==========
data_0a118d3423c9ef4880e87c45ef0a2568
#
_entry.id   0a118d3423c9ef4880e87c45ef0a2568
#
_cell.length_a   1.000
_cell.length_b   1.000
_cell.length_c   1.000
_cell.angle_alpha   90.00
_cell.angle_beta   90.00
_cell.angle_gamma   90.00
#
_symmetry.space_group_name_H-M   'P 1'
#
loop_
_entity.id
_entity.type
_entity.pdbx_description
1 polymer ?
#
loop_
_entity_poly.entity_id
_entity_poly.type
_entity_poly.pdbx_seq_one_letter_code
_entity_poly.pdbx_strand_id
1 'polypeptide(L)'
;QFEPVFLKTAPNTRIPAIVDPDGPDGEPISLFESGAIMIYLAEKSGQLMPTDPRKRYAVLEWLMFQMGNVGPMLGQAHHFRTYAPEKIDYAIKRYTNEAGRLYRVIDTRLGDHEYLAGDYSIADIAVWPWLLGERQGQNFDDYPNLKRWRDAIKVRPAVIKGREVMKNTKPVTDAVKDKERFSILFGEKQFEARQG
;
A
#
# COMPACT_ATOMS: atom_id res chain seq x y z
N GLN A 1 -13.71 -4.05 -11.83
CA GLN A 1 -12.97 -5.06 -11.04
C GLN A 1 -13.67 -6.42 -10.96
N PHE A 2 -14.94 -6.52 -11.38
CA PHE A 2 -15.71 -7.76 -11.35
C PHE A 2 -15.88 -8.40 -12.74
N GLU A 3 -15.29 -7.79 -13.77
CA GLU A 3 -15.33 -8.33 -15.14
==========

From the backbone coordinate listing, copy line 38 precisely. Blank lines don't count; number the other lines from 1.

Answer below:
CA GLU A 3 -15.33 -8.33 -15.14